They finally pulled me away from my trying to find a way to take a picture of the upward curvature of the stylobate, and we descended the Akropolis (it seriously is just a huge rock! It’s unbelievable!) We walked to the ancient Agora, my adrenaline was beginning to wear off and exhaustion catching up with me. The Agora was great, it is really hard though to conceptualize an entire area from a few rocks from the foundation. The best part was walking up to the Temple of Hephastus, which is the best preserved Doric Temple, and would have been more exciting if I hadn’t seen the Parthenon first. Let’s face it; everything will pale in comparison for the rest of my life.
We slowly made our way back to the school center, which is on a nice plaza. We stopped for lunch and I had my first official gyro. Haha, it was really a big day. We had orientation after, and then stopped at a grocery store on the way back to the apartment. I’m lucky, my roommate Sarah has an incredible sense of direction.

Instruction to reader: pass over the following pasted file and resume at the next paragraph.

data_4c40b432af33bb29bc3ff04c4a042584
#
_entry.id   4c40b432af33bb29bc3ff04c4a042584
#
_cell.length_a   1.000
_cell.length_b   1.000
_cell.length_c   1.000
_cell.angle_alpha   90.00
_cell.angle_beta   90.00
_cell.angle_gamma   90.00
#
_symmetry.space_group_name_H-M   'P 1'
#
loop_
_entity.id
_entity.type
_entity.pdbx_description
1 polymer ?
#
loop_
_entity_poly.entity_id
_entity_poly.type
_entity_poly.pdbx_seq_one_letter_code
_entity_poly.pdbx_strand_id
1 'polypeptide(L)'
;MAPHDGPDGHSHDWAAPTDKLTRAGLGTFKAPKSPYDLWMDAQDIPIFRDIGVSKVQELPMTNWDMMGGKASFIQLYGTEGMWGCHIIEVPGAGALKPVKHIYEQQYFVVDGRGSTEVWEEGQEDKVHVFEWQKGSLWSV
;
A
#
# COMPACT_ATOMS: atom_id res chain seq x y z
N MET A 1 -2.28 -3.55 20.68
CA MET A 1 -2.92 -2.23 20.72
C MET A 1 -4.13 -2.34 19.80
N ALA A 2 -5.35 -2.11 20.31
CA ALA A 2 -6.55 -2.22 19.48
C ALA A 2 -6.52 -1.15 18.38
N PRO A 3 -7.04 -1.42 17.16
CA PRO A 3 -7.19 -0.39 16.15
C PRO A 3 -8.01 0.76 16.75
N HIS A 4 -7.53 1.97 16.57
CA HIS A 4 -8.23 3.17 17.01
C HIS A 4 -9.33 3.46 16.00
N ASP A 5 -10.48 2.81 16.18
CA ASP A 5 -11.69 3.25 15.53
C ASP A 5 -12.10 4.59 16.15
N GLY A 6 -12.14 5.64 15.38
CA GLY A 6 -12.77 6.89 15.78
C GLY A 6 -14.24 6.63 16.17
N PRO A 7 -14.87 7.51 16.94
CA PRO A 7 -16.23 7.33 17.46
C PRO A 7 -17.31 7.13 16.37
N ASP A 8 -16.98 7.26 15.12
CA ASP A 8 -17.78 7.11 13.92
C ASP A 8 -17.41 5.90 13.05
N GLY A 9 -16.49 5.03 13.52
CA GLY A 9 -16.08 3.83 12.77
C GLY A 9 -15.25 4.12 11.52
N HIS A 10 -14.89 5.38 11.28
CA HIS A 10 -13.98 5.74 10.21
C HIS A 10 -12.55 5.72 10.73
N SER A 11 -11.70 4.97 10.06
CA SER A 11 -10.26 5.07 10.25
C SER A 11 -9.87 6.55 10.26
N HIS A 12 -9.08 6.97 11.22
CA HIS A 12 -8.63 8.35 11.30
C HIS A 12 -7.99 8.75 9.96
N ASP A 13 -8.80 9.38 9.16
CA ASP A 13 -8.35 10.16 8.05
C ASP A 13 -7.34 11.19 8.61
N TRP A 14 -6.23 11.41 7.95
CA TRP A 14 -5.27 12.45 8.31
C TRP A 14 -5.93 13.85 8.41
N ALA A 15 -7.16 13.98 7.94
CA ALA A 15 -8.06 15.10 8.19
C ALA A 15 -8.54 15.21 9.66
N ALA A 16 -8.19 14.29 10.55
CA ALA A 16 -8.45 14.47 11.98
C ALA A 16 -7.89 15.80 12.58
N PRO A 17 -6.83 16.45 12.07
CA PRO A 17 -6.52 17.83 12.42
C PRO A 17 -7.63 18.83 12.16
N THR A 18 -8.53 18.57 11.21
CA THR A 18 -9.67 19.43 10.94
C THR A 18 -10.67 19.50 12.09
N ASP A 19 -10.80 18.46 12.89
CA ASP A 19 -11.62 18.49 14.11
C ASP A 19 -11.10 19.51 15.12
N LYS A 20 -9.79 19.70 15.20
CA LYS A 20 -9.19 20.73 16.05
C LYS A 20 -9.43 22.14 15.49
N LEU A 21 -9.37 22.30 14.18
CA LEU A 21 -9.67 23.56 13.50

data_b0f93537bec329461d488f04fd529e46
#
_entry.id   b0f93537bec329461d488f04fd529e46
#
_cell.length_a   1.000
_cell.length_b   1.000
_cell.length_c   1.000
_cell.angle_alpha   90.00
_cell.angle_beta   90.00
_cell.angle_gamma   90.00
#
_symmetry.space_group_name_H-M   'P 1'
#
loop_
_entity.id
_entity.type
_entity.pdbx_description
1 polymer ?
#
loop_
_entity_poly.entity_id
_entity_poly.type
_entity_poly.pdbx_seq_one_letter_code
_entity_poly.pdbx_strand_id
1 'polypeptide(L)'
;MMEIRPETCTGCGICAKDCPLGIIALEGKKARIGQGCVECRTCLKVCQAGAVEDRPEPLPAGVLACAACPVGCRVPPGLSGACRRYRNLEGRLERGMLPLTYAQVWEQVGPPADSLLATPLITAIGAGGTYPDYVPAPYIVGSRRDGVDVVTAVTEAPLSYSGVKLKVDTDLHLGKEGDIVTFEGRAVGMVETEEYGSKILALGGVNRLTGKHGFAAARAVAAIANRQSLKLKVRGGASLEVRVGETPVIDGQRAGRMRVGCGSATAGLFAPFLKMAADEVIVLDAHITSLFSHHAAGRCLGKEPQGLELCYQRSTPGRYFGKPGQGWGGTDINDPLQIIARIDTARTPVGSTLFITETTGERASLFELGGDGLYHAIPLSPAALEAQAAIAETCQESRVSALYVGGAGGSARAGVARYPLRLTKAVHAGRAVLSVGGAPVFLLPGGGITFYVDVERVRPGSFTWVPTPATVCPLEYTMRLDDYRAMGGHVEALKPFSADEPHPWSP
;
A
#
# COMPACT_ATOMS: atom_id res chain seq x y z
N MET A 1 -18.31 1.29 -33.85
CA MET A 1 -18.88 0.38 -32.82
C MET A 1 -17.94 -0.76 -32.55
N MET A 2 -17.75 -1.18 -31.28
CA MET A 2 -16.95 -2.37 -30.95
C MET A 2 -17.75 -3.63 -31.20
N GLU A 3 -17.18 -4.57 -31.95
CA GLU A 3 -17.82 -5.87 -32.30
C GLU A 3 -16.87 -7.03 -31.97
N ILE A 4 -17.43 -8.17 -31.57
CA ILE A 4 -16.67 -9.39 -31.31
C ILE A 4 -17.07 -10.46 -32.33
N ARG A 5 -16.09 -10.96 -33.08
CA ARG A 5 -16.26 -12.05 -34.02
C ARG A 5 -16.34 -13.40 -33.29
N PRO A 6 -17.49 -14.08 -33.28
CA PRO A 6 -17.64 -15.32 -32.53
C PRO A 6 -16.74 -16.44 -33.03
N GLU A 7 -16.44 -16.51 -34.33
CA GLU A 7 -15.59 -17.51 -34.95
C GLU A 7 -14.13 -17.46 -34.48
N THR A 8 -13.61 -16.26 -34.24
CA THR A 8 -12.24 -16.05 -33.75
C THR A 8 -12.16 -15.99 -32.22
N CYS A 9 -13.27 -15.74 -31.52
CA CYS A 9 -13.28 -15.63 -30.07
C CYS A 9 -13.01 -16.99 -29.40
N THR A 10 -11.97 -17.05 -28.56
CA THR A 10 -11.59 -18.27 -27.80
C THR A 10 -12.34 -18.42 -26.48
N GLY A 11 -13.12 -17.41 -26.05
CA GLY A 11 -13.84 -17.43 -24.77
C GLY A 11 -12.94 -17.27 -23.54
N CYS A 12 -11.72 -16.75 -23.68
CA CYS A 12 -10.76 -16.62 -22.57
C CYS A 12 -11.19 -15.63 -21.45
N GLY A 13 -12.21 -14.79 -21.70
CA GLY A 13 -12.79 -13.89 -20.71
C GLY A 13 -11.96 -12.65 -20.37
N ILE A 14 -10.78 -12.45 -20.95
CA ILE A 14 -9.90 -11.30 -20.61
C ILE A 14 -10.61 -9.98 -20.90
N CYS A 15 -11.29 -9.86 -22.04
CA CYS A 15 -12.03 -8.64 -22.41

I sat down on my bed, just planning to take a 20 min nap, but that turned into 3 hours, and then one roommate woke the rest of us up, and we went for dinner. I had chicken or something I think. I was more focused on the olives in the Greek salad.
We went back home and thus ends the first 2 days in Athens. I love it here. The combination of ancient and modern is a trip. The class is great and so are the other kids.
I know this was long, and I bet if you read this, its because: 1. you’re my mom, or 2. you’re a pi phi waiting for a feminist rant for which I’m becoming notorious. Ok I won’t leave you disappointed.
At the airport they had to go through my backpack carryon because my toothpaste is a gel and is more than 3 ounces or whatever. So the security guy had to unpack it, and it was really full.
Security man: “you girls just have to have so much stuff when you travel.”
Vina: Now sir, there is no need for sexist stereotypes. My backpack is full because I’m going out of the country for three months, and I’m only bringing one small suitcase.”
Security man (who is scared, because most men are afraid of strong women): “Oh, sorry. Well I guess I’ll let you keep your toothpaste, even though its too big, so you don’t think I’m a sexist pig.
Vina: “Well, I never said pig.”
The moral of the story is my teeth are clean and feminism wins!
Lots of Love,
Vivi (or in Greek βιβι)